Having a Management Plan of some sort is vital if there is any ambition for the site to be improved from its current condition. If the park is just a patch of grass that the Council are going to continue cutting in the same way as they always have along with maybe emptying bins and picking up litter occasionally then it probably isn’t needed, but for anything more, there should be one.
Case Studies - ideas to inspire people to take action
The following are examples have been sent to us to showcase the kinds of things local park users can achieve. We hope they inspire others to take action too!
To assist Friends groups to return to undertaking volunteer tasks, we share some examples of newly written COVID-19 specific guidelines, drawn up to help keep everyone safe. We hope by sharing these, it helps to achieve a best practice standard and avoid the time-consuming repetition of each Group having to create their own guidelines from scratch.
As the UK tries to contain the coronavirus pandemic and our lives have been turned upside down, we are all trying to find our own “new normal”. These lockdown rules have meant Friends groups across the country are having to hastily re-think how they can operate. Here we share examples from other Friends groups who are finding ways to still remain very effective ambassadors for their sites.
The local community wanted to improve Latchmere Rec in Kingston. Find out how they engaged with residents and local groups to make sure all users of the site had a say in how it was improved.
Warley Woods is a 100-acre community park which is a mix of woodland, open meadow and a golf course. It has registered, grade 2 status with English Heritage. It was saved from being developed for housing by public subscription and was opened as public park in 1906 and became known as “The People’s Park”.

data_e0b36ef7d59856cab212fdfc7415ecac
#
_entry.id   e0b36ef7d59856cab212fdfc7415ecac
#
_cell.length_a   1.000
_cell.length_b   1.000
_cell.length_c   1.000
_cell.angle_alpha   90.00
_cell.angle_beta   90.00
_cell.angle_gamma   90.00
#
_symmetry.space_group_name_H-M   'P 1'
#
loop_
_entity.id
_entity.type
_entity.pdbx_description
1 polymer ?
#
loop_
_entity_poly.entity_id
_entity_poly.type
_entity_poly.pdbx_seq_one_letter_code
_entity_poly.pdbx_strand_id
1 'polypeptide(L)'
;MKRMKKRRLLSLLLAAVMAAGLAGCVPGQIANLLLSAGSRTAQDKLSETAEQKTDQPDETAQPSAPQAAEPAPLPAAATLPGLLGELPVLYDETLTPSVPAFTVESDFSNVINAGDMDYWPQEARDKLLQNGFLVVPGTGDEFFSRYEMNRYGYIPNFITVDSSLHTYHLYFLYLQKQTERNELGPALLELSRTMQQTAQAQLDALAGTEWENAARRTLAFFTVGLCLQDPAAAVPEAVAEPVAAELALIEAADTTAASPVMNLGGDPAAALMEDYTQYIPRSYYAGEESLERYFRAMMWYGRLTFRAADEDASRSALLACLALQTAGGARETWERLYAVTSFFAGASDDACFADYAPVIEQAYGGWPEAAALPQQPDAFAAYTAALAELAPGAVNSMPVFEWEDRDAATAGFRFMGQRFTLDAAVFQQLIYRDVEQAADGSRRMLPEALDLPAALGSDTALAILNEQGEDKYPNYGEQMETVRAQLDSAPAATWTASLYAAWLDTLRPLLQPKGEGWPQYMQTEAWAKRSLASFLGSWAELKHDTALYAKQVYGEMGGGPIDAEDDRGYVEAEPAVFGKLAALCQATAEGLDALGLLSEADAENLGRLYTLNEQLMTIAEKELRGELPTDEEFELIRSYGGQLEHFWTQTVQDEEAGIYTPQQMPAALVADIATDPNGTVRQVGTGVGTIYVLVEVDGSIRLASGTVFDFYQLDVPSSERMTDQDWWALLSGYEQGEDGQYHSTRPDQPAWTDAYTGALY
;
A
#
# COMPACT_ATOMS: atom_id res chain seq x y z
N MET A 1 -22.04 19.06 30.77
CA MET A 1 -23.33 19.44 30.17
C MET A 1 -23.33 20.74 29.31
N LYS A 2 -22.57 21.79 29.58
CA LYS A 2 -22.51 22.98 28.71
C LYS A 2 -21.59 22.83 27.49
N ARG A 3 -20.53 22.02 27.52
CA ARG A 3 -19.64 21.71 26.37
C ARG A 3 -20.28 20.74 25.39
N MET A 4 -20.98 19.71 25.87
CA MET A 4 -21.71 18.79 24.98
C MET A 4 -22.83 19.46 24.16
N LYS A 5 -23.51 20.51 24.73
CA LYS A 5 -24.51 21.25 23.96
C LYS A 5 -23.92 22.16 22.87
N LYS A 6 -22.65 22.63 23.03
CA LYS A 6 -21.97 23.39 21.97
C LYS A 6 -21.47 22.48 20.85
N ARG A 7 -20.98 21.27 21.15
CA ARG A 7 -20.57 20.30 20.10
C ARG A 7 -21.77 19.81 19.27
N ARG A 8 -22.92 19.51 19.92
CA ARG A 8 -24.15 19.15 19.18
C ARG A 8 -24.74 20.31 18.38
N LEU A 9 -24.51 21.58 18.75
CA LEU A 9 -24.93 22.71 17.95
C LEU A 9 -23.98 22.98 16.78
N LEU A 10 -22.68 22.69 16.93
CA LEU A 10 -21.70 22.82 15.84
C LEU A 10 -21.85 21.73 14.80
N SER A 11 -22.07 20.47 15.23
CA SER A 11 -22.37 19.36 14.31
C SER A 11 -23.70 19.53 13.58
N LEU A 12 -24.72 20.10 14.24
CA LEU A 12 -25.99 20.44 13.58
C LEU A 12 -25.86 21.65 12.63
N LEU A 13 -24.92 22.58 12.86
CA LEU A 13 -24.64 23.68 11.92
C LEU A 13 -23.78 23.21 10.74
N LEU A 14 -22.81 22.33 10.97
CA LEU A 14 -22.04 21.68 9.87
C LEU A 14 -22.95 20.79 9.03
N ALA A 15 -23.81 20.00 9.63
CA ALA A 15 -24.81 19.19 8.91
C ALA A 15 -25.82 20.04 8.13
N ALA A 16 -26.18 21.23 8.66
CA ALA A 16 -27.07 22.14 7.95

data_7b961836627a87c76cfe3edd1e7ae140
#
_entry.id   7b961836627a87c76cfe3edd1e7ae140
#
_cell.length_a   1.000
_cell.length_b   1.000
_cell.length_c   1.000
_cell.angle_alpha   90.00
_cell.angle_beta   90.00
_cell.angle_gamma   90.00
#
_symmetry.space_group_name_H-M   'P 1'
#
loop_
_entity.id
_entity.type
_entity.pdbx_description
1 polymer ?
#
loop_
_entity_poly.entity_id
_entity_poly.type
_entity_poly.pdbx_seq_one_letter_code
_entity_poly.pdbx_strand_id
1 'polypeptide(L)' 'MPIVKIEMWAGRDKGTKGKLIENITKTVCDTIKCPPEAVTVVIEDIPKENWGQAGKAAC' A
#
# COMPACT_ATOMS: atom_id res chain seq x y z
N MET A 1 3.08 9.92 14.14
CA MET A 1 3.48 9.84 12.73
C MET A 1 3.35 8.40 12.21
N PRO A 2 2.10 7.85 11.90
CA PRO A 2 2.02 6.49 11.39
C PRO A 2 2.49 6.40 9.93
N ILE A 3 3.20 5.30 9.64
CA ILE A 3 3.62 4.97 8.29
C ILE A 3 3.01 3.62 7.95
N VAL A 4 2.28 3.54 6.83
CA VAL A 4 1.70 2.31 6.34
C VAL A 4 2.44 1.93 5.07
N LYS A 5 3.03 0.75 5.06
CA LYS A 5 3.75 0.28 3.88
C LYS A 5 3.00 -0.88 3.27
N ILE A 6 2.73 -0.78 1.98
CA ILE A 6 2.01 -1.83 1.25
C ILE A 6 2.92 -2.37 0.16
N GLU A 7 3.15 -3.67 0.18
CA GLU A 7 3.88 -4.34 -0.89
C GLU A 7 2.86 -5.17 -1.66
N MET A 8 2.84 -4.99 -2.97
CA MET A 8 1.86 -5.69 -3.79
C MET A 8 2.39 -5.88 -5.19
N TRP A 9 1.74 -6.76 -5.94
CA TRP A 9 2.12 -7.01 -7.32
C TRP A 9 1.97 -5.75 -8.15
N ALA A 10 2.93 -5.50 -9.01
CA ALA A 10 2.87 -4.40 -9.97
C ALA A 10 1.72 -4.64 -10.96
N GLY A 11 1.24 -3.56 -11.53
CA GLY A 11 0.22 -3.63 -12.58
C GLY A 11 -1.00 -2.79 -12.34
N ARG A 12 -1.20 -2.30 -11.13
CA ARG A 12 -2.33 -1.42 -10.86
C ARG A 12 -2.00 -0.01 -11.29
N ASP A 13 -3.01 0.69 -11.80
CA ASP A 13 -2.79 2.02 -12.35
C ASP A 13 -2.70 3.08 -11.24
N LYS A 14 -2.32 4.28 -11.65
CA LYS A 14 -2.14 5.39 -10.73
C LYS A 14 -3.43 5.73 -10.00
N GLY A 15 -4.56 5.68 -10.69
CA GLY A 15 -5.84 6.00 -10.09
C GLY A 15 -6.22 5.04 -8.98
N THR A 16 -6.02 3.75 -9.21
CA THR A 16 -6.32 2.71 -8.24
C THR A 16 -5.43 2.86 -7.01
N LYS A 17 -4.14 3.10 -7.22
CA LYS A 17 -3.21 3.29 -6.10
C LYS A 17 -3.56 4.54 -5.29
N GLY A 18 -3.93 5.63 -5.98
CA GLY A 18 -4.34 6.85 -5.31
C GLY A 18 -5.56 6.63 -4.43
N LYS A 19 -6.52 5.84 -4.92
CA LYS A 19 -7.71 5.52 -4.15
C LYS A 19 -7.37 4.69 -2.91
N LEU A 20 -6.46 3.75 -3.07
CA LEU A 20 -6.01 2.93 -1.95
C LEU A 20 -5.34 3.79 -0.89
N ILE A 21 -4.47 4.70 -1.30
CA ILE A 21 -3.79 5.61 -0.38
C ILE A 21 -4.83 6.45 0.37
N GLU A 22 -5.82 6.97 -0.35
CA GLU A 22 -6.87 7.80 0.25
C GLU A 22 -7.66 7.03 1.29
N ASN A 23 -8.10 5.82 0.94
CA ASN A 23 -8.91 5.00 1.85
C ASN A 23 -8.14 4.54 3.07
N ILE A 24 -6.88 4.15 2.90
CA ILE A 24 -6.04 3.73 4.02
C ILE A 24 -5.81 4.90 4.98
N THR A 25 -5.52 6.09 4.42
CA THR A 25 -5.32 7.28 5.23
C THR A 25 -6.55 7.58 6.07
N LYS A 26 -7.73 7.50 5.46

Fruit and Nut Village are an organisation that was set up between Lets Grow Together and Food Forest Brum. They bring together pre-existing fruit trees in the area, adding nut groves into them, creating different ways for fruit trees to be grown in the area.
Edgbaston Reservoir is a 70-acre site, situated in Ladywood, less than two miles from the City centre. It is a designated Local Nature Reserve and a site of historic importance. The group are keen to guard against any developments which could be detrimental to the whole ethos of a very special place.
The group started in 2011 because Cannock Chase Council wanted to gain a Heritage Lottery bid, which they achieved. The council assisted by The Friends of Hednesford Park successfully obtained a Heritage Lottery Fund Grant of £2.2M as part of the improvements to the park and war memorial.
Friends of Broadwaters are a group of some 60 members who help manage the park at Broadwaters which covers an area of 2.022 hectares. Located on the outskirts of Kidderminster, it hosts the Broadwaters Annual Fair and Christmas Fair. The Friends group was formed eighteen years ago, following a project instigated by Wyre Forest District Council, and supported by the Local Heritage Initiative.
Friends of East Rugby Group (FERG) have been going a couple of years. The Friends took on a little local park because it was becoming a very anti-social park, yet it had a nice area for the children to play. There were drug problems on the site and it was becoming generally rundown and neglected, thankfully the Council help the group and support them with their mission to make the park feel welcome and loved again.